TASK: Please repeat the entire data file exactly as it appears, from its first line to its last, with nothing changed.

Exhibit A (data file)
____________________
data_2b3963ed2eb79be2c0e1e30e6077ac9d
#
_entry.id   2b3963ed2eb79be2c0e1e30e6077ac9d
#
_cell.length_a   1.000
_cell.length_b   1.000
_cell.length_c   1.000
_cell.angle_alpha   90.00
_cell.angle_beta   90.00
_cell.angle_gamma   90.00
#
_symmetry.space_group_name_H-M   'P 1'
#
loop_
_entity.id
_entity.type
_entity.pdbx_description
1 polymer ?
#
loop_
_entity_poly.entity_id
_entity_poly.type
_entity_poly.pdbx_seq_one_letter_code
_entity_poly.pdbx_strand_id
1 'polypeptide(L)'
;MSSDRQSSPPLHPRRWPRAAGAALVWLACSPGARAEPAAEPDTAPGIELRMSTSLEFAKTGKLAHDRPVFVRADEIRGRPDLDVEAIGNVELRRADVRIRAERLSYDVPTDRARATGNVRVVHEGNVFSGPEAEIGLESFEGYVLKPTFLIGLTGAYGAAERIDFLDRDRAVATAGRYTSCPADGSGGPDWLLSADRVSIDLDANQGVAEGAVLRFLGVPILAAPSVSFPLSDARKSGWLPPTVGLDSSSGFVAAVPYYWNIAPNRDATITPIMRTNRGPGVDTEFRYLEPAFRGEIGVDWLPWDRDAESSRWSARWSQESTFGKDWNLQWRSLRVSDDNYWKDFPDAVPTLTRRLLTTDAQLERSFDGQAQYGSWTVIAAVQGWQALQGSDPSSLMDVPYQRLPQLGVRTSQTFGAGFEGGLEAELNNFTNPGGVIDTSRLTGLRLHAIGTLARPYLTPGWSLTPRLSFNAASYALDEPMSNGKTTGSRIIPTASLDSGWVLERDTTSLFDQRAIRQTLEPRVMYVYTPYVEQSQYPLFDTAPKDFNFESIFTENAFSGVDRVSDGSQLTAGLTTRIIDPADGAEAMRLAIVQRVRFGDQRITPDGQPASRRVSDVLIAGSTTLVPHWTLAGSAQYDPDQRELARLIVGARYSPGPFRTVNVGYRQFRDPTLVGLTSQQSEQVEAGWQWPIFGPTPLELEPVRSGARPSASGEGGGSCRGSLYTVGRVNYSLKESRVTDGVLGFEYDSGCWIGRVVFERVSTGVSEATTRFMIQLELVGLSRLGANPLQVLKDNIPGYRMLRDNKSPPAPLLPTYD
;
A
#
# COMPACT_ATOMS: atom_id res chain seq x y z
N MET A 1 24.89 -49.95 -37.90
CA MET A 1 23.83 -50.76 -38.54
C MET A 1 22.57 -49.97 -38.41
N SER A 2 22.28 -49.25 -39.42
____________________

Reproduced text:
data_2b3963ed2eb79be2c0e1e30e6077ac9d
#
_entry.id   2b3963ed2eb79be2c0e1e30e6077ac9d
#
_cell.length_a   1.000
_cell.length_b   1.000
_cell.length_c   1.000
_cell.angle_alpha   90.00
_cell.angle_beta   90.00
_cell.angle_gamma   90.00
#
_symmetry.space_group_name_H-M   'P 1'
#
loop_
_entity.id
_entity.type
_entity.pdbx_description
1 polymer ?
#
loop_
_entity_poly.entity_id
_entity_poly.type
_entity_poly.pdbx_seq_one_letter_code
_entity_poly.pdbx_strand_id
1 'polypeptide(L)'
;MSSDRQSSPPLHPRRWPRAAGAALVWLACSPGARAEPAAEPDTAPGIELRMSTSLEFAKTGKLAHDRPVFVRADEIRGRPDLDVEAIGNVELRRADVRIRAERLSYDVPTDRARATGNVRVVHEGNVFSGPEAEIGLESFEGYVLKPTFLIGLTGAYGAAERIDFLDRDRAVATAGRYTSCPADGSGGPDWLLSADRVSIDLDANQGVAEGAVLRFLGVPILAAPSVSFPLSDARKSGWLPPTVGLDSSSGFVAAVPYYWNIAPNRDATITPIMRTNRGPGVDTEFRYLEPAFRGEIGVDWLPWDRDAESSRWSARWSQESTFGKDWNLQWRSLRVSDDNYWKDFPDAVPTLTRRLLTTDAQLERSFDGQAQYGSWTVIAAVQGWQALQGSDPSSLMDVPYQRLPQLGVRTSQTFGAGFEGGLEAELNNFTNPGGVIDTSRLTGLRLHAIGTLARPYLTPGWSLTPRLSFNAASYALDEPMSNGKTTGSRIIPTASLDSGWVLERDTTSLFDQRAIRQTLEPRVMYVYTPYVEQSQYPLFDTAPKDFNFESIFTENAFSGVDRVSDGSQLTAGLTTRIIDPADGAEAMRLAIVQRVRFGDQRITPDGQPASRRVSDVLIAGSTTLVPHWTLAGSAQYDPDQRELARLIVGARYSPGPFRTVNVGYRQFRDPTLVGLTSQQSEQVEAGWQWPIFGPTPLELEPVRSGARPSASGEGGGSCRGSLYTVGRVNYSLKESRVTDGVLGFEYDSGCWIGRVVFERVSTGVSEATTRFMIQLELVGLSRLGANPLQVLKDNIPGYRMLRDNKSPPAPLLPTYD
;
A
#
# COMPACT_ATOMS: atom_id res chain seq x y z
N MET A 1 24.89 -49.95 -37.90
CA MET A 1 23.83 -50.76 -38.54
C MET A 1 22.57 -49.97 -38.41
N SER A 2 22.28 -49.25 -39.42